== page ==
MAYORAL candidate Paula Havixbeck is calling for a moratorium on city real estate deals until an RCMP review is completed.
Havixbeck said Tuesday all land deals should be put on hold pending the outcome of the review, singling out the proposed sale of the former Kenaston snow dump to the firm that's converting the Canada Post warehouse into the new police headquarters building.
Havixbeck said questions surround Caspian Construction and its involvement in the downtown police headquarters, adding it's improper for Caspian's offer for the Kenaston property to be considered until the firm's involvement has been cleared by an RCMP investigation into the city's real estate deals.
"Winnipeggers expect us to get these decisions right, and we must act when all the information is available to us, rather than blindly signing off on mega-projects," Havixbeck said.
Caspian president Armik Babakhanians didn't respond to phone calls.
The provincial government announced last week the RCMP will review the findings of three independent audits -- the fire hall-replacement program, the police-headquarters project, and a third review examining 33 real estate transactions during a five-year period -- and other related material.
Questions had been raised over how Caspian, a small local construction firm, had been awarded the contract for the police headquarters ahead of several national firms.
The Kenaston snow dump has been on the market since April. The offer period closed Aug. 8. According to the email sent to Havixbeck, which she distributed to media, the bidders are eager to know which offer is being recommended. Havixbeck's endorsement was being sought because the property is in her ward.
The city's real estate division said it had received seven offers, with Caspian's bid of $5.2 million being the highest.
The email states Caspian is proposing a mixed development for the site but contained no information about what the other bidders had offered or proposed for development.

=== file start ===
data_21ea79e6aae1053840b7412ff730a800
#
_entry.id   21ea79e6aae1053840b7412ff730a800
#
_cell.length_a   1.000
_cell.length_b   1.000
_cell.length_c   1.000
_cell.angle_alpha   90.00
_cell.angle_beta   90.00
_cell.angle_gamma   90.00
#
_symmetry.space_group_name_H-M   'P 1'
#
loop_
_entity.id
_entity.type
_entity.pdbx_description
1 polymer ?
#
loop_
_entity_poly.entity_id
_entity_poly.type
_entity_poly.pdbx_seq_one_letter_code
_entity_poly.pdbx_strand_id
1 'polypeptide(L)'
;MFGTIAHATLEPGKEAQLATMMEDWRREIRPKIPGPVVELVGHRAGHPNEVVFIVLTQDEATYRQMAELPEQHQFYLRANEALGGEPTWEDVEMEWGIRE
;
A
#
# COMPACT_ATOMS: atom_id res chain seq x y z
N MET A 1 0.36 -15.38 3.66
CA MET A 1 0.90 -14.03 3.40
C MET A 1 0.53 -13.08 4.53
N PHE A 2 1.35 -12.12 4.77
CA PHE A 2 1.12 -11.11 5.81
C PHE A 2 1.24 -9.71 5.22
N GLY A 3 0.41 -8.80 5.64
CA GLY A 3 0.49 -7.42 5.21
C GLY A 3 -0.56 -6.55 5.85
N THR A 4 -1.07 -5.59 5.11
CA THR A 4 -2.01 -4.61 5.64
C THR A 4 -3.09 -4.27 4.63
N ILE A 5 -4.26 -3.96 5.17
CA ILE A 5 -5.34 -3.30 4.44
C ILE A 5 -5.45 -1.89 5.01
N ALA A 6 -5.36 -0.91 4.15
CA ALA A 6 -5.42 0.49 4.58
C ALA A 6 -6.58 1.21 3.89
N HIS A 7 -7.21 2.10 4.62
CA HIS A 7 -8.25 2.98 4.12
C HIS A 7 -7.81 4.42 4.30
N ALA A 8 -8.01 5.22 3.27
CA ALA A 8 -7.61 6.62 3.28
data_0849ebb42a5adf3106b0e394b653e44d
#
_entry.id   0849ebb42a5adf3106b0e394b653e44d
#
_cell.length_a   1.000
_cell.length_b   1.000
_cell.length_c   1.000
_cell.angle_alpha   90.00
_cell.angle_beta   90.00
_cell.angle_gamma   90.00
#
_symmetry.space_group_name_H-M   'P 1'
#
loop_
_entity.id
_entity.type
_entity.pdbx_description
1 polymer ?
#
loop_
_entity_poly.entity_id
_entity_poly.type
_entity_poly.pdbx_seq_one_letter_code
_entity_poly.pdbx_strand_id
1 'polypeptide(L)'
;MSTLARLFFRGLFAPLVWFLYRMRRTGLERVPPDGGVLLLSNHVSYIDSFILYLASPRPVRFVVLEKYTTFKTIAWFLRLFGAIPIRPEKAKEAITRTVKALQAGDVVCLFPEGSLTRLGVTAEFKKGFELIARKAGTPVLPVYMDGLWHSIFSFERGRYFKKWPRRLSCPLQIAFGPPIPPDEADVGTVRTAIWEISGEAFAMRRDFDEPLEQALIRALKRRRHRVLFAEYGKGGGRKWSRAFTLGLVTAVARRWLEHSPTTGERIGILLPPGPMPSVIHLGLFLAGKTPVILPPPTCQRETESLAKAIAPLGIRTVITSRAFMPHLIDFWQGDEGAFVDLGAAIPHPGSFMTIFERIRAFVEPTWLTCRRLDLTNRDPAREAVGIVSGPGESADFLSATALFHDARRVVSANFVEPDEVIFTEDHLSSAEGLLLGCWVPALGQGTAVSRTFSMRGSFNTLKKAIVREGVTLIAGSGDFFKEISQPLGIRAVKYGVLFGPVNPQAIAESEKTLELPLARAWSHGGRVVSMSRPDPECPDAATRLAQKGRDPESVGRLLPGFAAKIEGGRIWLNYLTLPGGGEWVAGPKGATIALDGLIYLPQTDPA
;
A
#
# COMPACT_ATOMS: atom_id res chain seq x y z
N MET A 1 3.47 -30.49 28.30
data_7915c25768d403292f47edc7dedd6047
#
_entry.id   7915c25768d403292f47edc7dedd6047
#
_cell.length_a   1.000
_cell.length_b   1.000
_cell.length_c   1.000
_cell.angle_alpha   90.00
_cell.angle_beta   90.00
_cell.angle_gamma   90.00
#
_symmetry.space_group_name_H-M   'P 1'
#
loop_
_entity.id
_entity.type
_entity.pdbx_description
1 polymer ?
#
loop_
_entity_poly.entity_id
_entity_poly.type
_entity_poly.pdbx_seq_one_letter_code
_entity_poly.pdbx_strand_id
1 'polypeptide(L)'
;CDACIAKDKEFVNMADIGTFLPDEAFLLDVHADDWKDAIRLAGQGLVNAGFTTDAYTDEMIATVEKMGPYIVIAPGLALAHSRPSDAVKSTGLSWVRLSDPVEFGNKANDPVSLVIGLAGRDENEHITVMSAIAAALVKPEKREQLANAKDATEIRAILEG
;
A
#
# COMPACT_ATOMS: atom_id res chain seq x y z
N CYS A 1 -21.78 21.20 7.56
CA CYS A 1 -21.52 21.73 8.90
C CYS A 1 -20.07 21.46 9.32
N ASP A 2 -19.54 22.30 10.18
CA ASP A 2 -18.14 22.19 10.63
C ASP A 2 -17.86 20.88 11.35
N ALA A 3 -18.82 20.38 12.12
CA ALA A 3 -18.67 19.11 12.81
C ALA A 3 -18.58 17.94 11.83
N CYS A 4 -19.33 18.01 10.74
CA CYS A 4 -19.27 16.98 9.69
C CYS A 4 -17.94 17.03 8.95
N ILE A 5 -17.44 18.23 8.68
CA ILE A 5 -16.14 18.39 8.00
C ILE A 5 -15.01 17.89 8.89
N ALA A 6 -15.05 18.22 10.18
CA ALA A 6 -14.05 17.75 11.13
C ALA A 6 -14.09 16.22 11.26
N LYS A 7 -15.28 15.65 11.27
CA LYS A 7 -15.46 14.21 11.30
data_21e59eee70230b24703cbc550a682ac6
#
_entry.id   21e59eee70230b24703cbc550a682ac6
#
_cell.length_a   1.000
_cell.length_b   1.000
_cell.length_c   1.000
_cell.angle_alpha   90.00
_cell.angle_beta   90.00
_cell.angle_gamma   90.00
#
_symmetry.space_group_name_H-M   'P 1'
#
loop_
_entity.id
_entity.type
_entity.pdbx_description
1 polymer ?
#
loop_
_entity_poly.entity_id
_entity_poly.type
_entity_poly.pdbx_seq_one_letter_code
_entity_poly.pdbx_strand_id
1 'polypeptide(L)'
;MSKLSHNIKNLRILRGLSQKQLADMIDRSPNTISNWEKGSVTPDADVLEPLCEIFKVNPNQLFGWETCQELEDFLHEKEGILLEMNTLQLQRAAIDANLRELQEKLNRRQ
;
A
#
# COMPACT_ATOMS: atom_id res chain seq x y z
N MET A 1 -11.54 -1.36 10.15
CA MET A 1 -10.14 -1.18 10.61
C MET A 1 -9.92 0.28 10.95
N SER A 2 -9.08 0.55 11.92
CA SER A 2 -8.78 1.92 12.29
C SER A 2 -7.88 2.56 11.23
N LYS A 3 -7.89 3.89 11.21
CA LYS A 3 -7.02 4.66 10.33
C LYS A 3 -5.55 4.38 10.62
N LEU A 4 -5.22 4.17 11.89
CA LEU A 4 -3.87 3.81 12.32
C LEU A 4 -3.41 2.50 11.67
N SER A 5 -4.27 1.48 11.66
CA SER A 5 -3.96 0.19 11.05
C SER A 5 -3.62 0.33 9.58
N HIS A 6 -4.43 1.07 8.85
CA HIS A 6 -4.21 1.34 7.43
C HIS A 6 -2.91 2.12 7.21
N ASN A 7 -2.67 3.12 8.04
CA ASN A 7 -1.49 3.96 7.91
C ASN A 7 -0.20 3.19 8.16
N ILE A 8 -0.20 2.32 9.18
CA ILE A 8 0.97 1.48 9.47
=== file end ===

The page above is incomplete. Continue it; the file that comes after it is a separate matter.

Havixbeck said she was presented with only limited information on Caspian's offer and no information about the other six bidders.
The email from the real estate division said its request is urgent because the department wants to include her endorsement in a report that must be prepared by the end of the week.
"What this says to me is again, as a councillor, our council is held hostage. We have a gun to our heads in terms of coming up with approval when we have parts of information and other processes (the RCMP investigation) underway," Havixbeck said.
Havixbeck had originally called a news conference to talk about her proposals to improve the 311 system but she said she opted to put that issue to another day so she could expose the continuing questionable activities of the city's real estate staff.
Havixbeck said the division was repeatedly identified in three independent audits as acting improperly.
"This department was named repeatedly for mismanagement," Havixbeck said, adding it appears department officials have learned nothing from the findings and recommendations of the three audits.
Havixbeck said she would not disclose if she had specific concerns with Caspian Construction, adding she remains concerned about the actions of the real estate division.
"There is nothing saying we need to rush a process and rush a deal," Havixbeck said.
In her email response to the real estate division, Havixbeck states: "I recommend you put this process on hold until we know the findings (of the RCMP investigation) and whether the city has appropriately implemented the recommendations of the three audits.
"I have not reviewed all of the other proposals or your process to know whether I agree with the recommendations (to accept Caspian's offer)," Havixbeck wrote.